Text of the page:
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Affirmative Action Challenged In University of Texas Case

October 11, 2012 Leave a comment
— Photo Courtesy of dividedstates.com —

Affirmative action came under attack at the U.S. Supreme Court as Chief Justice John Roberts took the lead in questioning whether universities should continue to give special preference to racial minorities.

The U.S. Supreme Court heard arguments on University of Texas’s admissions program which uses race as an admissions consideration for as much as one quarter of each class which calls to  question affirmative action.

“What you’re saying is that what counts is race above all,” Justice Anthony Kennedy, the likely swing vote, told the lawyer defending the plan. “You want underprivileged of a certain race and privileged of a certain race.”

During arguments today in Washington, the court’s Republican-appointed majority scrutinized the University of Texas’s admissions program, which uses race as a consideration in admitting as much as one quarter of each class.

The case was filed  by Bert Rein, the lawyer challenging the Texas program on behalf of student Abigail Noel Fisher,  who applied unsuccessfully to Texas in 2008 and later enrolled at Louisiana State University who said that she was passed over by UT in favor of minoarity students with lower grades and few extracurricular activities.

Texas has support in the case from some of the nation’s most powerful institutions who want a racailly diverse workforced and rely heavily on Universities.  Fifty-nine companies filed a brief be half of Texas iincluding Microsoft Corp., Wal-Mart Stores Inc.,Gap Inc., General Electric Co., Pfizer Inc., Shell Oil Co. and Viacom Inc.

“The core of our interest is in ensuring that the nation’s universities produce graduates who are going to be effective citizens and effective leaders in an increasingly diverse society, and effective competitors in diverse global markets,” said U.S. Solicitor General Donald Verrilli, the administration’s top Supreme Court lawyer.

Although Kennedy directed the bulk of his questions at the lawyers defending affirmative action, he also balked at Rein’s contention that Texas’s policy is unconstitutional because it adds only a handful of minority students to the school.

“If it’s so few, then what’s the problem?” Kennedy asked,

“I thought the whole point was that sometimes race has to be a tiebreaker,”  he said as the potential swing vote on the court.

References:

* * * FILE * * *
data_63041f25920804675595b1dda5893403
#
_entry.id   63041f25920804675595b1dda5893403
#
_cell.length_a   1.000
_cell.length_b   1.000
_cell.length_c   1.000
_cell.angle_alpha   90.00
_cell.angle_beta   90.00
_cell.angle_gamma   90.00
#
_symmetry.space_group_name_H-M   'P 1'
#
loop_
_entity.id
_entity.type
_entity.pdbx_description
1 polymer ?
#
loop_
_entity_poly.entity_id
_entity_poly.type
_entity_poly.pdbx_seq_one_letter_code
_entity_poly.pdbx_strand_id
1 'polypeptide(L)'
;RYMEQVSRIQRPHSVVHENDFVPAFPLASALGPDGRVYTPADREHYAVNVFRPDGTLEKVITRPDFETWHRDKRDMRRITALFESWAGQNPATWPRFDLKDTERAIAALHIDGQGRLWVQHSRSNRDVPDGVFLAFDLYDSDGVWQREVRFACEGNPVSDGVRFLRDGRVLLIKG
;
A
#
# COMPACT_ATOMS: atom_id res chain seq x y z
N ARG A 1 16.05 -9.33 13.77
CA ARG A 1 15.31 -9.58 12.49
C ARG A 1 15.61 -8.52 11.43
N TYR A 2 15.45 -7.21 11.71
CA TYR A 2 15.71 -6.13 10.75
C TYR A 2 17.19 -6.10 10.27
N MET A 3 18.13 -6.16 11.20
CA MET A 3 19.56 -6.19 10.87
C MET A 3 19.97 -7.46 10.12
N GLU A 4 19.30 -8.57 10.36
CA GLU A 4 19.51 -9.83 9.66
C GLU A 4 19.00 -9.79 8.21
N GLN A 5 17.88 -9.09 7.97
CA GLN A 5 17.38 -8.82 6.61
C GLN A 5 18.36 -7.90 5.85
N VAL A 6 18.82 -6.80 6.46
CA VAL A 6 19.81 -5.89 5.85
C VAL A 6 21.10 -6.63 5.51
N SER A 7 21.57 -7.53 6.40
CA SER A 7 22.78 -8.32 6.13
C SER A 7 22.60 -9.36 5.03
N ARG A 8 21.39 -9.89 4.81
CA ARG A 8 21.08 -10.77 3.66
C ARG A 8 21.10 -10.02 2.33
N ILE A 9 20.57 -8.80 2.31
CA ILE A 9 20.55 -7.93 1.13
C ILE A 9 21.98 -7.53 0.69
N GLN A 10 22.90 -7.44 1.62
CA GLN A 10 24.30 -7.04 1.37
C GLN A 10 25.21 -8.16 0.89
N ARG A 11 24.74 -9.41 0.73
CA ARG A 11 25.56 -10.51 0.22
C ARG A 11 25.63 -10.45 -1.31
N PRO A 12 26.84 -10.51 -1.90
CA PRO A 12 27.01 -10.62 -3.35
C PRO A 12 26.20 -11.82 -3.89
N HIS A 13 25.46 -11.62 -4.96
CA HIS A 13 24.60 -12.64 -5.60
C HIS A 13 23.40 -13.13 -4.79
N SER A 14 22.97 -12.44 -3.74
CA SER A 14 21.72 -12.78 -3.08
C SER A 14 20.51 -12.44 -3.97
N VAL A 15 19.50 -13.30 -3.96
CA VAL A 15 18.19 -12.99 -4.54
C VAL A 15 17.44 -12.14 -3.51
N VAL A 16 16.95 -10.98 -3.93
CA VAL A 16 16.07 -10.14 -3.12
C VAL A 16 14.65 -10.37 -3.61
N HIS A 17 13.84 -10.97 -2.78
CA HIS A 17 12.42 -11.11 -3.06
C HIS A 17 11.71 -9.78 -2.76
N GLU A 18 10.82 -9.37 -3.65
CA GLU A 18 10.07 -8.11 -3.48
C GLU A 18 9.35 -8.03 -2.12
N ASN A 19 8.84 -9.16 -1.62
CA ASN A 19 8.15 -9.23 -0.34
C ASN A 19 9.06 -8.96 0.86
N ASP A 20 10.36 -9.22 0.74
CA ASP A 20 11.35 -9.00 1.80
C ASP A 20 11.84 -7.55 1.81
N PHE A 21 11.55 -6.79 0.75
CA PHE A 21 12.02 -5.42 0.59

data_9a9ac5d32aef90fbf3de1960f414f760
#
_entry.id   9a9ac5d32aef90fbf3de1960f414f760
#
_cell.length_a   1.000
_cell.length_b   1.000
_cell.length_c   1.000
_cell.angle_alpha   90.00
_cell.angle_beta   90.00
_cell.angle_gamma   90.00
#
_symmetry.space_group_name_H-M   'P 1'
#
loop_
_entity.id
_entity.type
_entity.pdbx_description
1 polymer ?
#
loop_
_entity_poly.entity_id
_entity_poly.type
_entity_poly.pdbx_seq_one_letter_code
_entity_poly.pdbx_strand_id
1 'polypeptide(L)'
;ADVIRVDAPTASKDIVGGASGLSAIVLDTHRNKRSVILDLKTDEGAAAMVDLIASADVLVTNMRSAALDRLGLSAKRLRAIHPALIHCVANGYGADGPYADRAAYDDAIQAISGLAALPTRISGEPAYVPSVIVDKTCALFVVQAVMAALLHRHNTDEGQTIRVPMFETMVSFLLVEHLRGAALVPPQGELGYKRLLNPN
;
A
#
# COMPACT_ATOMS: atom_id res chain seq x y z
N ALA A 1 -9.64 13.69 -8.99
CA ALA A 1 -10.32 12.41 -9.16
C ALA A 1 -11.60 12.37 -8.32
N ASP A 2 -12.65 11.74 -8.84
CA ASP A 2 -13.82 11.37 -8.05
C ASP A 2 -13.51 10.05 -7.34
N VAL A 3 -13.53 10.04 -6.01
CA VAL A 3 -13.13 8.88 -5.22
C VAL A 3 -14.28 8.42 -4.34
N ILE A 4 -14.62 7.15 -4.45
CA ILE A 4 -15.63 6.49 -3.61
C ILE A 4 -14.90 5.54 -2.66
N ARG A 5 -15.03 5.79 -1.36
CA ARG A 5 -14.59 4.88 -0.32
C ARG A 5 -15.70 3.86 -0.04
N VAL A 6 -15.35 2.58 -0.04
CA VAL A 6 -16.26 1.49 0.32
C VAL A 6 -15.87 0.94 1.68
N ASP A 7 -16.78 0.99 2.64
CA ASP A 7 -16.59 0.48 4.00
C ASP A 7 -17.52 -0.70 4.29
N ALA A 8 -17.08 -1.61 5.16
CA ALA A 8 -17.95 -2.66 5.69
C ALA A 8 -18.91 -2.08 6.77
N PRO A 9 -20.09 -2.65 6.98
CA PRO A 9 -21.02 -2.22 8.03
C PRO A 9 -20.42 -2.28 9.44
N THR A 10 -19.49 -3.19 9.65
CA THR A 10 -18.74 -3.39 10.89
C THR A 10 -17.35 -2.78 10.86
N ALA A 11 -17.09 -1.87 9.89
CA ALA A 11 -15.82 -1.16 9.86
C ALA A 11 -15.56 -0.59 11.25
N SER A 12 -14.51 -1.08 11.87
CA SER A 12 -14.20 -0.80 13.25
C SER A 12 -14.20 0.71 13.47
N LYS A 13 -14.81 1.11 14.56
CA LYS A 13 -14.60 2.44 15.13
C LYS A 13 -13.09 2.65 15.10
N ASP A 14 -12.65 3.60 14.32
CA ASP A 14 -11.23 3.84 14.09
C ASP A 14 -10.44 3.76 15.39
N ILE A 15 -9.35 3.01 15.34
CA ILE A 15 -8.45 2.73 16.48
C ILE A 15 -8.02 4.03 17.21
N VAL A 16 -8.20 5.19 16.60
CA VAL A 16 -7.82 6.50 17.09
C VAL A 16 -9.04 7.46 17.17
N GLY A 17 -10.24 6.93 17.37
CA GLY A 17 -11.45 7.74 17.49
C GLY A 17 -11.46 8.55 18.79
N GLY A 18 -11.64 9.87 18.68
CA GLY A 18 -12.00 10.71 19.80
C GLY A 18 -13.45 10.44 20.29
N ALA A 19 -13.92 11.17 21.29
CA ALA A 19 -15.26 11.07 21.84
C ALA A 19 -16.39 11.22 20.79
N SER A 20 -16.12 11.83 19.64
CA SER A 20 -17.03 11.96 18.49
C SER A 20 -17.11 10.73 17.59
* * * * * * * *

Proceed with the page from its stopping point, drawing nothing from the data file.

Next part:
Bloomberg.com
USATOday.com
Businessweek.com 

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First Time Home Buyer Chances in Bakersfield, CA

October 11, 2012 Leave a comment
— Photo Courtesy of bakersfieldcahomes.com —

Zillow’s analysis reports that it is a Seller’s market as the housing inventory shrink additionally making it hard for the first time buyers.

“First-time homebuyers are being squeezed out of the market by falling inventory and the rapid influx of investors looking to buy basic homes to rent out to the growing population of people who have recently been foreclosed upon,” said Stan Humphries, Zillow chief economist, in a release Thursday. “Investors are paying in cash and can close sooner, which is more favorable to banks and homeowners looking to sell.”

Sellers may begin to have the upper hand in the market as housing inventory shrinks, leaving first-time homebuyers left to compete with investors, a report from Zillow revealed

In Bakersfield, the  new home buyer has a better chance.  Svenja Gudell, senior economist at Zillow in California’s other metro areas, investors “leave first-time buyers in the dust,” she said.

“It could be they’re not the types of homes people are looking to rent, so investors won’t buy them,” said  Gudell.  She  said that there were a lot of foreclosures because at one point Bakersfield was overbuilt   The foreclosures have resulted in properties that are not in great shape and not as desireable.

In all areas of California  besides Bakersfield, the bottom tier commonly sought by first-time buyers had the greatest drop. The bottom tier is defined as homes costing less than $88,200.

But Scott Tobias, president of the Bakersfield Association of Realtors, said it’s still a struggle for first-time buyers to find a home and beat out investors. On average, it takes about six months for first-time buyers to find a house, he said.

“They get very frustrated,” Tobias said. “They place offer after offer. They’re competing with investors.”

Even though Tobias says that its still hard to find properties he notes that Investors are buying up anything less than $148,050, he said. It’s only once properties hit $200,000 that there’s more inventory available.

Zillow.com
BakersfieldCalifornia.com
DSNews.com
PRNewsWire.com 

Categories: Real Estate